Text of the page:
Lift­ing weights pro­tects heart

South Shore Breaker - - Health & Wellness - DR. COLIN MACLEOD, ND HEALTH, NAT­U­RALLY [email protected]­col­in­

Lift­ing weights for less than one hour per week could re­duce your risk of heart at­tack and stroke by 40 to 70 per cent, ac­cord­ing to new re­search pub­lished in the jour­nal Medicine & Science in Sports & Ex­er­cise.

This re­search found that less than one hour of lift­ing weights per week had a sig­nif­i­cant pro­tec­tive ef­fect on long-term car­dio­vas­cu­lar health.

How­ever, lift­ing weights for more than one hour didn’t seem to lower the risk of stroke or heart at­tack any fur­ther.

The study found that the ben­e­fits gained by re­sis­tance ex­er­cises are in­de­pen­dent of those gained from aer­o­bic ex­er­cise. This means that the ben­e­fits from strength train­ing were in ad­di­tion to any health ben­e­fits gained from do­ing aer­o­bic ex­er­cises like run­ning, bik­ing or swim­ming. So, even if you are a run­ner who hits the road ev­ery day, you could still boost your health sig­nif­i­cantly with an hour of re­sis­tance ex­er­cise per week.

This study fol­lowed 13,000 par­tic­i­pants for more than 10 years and tracked three car­dio­vas­cu­lar health out­comes: heart at­tack and stroke that did not re­sult in death, all car­dio­vas­cu­lar events in­clud­ing death and any type of death. The re­sults showed that re­sis­tance ex­er­cise low­ered the risk of all three of these out­comes by 40 to 70 per cent. The au­thors noted that the amount of re­sis­tance ex­er­cise to at­tain these ben­e­fits was fairly small at an hour or less per week.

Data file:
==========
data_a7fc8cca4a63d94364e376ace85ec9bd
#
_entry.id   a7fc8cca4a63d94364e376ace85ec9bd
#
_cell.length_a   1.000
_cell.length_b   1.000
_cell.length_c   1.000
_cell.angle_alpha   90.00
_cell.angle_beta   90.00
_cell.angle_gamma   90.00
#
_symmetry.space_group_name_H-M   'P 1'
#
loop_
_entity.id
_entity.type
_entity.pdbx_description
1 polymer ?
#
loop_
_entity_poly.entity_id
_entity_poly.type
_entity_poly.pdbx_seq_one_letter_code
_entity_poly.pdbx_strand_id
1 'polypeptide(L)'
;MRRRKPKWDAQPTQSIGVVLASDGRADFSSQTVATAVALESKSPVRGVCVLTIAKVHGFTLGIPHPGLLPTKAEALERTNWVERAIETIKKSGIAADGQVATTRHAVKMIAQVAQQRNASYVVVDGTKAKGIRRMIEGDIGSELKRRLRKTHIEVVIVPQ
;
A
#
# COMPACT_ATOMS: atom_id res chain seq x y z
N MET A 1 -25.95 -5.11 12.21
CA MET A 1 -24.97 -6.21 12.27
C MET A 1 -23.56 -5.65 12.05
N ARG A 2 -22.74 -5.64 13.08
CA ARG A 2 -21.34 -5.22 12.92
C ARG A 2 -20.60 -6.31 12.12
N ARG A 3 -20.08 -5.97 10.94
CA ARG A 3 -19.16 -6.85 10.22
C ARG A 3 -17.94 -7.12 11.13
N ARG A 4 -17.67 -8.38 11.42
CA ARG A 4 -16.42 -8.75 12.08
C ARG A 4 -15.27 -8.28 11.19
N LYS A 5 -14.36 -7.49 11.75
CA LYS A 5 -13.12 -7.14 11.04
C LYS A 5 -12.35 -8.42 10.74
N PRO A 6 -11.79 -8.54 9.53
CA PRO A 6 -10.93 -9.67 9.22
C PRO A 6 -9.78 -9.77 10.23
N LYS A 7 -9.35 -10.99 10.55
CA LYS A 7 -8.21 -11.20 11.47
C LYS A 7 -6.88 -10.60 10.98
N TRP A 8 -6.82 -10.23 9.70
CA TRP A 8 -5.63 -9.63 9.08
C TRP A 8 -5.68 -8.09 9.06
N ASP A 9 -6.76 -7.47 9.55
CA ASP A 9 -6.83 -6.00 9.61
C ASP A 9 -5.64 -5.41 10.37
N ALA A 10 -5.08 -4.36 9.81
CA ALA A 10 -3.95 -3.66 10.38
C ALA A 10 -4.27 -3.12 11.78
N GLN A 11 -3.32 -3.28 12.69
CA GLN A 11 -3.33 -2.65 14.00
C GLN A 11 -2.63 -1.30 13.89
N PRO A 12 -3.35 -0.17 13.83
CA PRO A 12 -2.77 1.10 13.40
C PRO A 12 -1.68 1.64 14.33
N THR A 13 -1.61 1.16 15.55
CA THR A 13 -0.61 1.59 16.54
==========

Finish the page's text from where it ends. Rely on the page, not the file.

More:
“Peo­ple may think they need to spend a lot of time lift­ing weights, but just two sets of bench presses that take less than five min­utes could be ef­fec­tive,” said Duck-chul Lee, as­so­ciate pro­fes­sor of ki­ne­si­ol­ogy.

While vis­it­ing a gym is an ex­cel­lent way to ac­cess re­sis­tance ex­er­cises equip­ment, you don’t need a gym mem­ber­ship to be able to get in a good re­sis­tance work­out. Your oc­cu­pa­tion or work around the home could po­ten­tially give you a good amount of re­sis­tance ex­er­cise if you are lift­ing and/or mov­ing around enough weight.

“Lift­ing any weight that in­creases re­sis­tance on your mus­cles is the key,” Lee said. “My mus­cle doesn’t know the dif­fer­ence if I’m dig­ging in the yard, car­ry­ing heavy shop­ping bags or lift­ing a dumb­bell.”

While over the years a large body of re­search has made it clear that aer­o­bic ex­er­cise pro­tects the car­dio­vas­cu­lar sys­tem, this new re­search has shed sig­nif­i­cant light on the ad­di­tional ben­e­fits of re­sis­tance ex­er­cise. A 30-minute ses­sion of re­sis­tance ex­er­cise two times per week is enough to at­tain the sig­nif­i­cant health ben­e­fits dis­cov­ered in this study. Good ex­am­ples of re­sis­tance ex­er­cise in­cludes squats, leg press, bench press, pushups, mil­i­tary press, pullups, dumb­bell curls, dead­lifts, shov­el­ling and car­ry­ing weighted items (bags, boxes, etc.)

If you have ques­tions about your long-term health and fit­ness, ask your natur­o­pathic doc­tor.


A new study has found that do­ing less than one hour of lift­ing weights per week can help re­duce a per­son’s risk of heart at­tack and stroke by 40 to 70 per cent.

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